Crude oil prices hovered near three-month lows on Tuesday in Asian trading, with investors waiting for key reports and data that may shed light on a supply overhang in the global market.
U.S. West Texas Intermediate crude (WTI) (CLc1) was up 3 cents at $48.43 a barrel by 0329 GMT. The contract ended down 9 cents in the previous session after touching its lowest since the end of November at $47.90.
Brent crude futures (LCOc1) gained 7 cents to $51.42 a barrel, having settled down 2 cents on Monday after dipping as low as $50.85.
Both benchmarks were down slightly earlier in the day.
Prices fell sharply last week as investors worried that swelling U.S. crude supplies would hinder OPEC’s efforts to restrict output and reduce a global glut.
Prices had risen after the Organization of the Petroleum Exporting Countries (OPEC) and other major oil producers, including Russia, agreed at the end of November to rein in production by almost 1.8 million barrels per day (bpd) in the first half of 2017.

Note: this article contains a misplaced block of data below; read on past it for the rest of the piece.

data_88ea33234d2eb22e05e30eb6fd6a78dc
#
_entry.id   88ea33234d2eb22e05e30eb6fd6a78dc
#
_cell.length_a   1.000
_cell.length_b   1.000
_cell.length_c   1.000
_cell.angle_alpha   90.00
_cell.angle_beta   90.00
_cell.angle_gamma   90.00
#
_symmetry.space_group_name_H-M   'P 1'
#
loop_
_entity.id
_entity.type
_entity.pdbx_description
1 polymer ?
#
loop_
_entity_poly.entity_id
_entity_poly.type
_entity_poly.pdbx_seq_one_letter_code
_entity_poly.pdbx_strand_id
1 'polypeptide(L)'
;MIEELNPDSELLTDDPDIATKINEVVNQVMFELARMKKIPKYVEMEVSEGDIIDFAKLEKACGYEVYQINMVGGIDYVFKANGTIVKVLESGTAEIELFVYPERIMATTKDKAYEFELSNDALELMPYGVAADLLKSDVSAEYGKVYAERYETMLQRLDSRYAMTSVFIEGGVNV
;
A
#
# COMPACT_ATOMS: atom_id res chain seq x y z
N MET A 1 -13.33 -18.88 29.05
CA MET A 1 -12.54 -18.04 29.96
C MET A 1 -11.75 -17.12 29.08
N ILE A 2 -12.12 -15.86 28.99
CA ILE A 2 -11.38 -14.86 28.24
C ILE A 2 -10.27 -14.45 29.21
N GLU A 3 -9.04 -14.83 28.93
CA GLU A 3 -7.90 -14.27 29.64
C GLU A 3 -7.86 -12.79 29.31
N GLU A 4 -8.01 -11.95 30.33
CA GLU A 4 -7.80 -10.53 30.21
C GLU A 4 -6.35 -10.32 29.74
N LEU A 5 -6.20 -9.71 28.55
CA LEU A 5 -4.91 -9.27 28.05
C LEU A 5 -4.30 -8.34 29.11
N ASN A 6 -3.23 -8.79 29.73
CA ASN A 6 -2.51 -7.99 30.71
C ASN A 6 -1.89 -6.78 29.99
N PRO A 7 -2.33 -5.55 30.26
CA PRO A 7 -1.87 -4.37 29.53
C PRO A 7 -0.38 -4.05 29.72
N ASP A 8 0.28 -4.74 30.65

“It’s shaping up to be another fun week in the crude complex, with OPEC releasing its monthly oil market report on Tuesday, swiftly followed by the IEA’s monthly oil market report the day after,” Matt Smith, analyst at ClipperData, said in a note.
The International Energy Agency releases its closely watched monthly oil market report on Wednesday.
Data from the industry group the American Petroleum Institute on U.S. crude and product stockpiles is also due out later on Tuesday.
U.S. shale oil production in April was set for its biggest monthly increase since October as output in the Permian Basin, America’s fastest growing shale oil region, was expected to hit another record high, government data showed on Monday.
Still, analysts said the slump may not have much further to go now that prices have fallen more than 8 percent since last Monday, the biggest week-on-week drop in four months.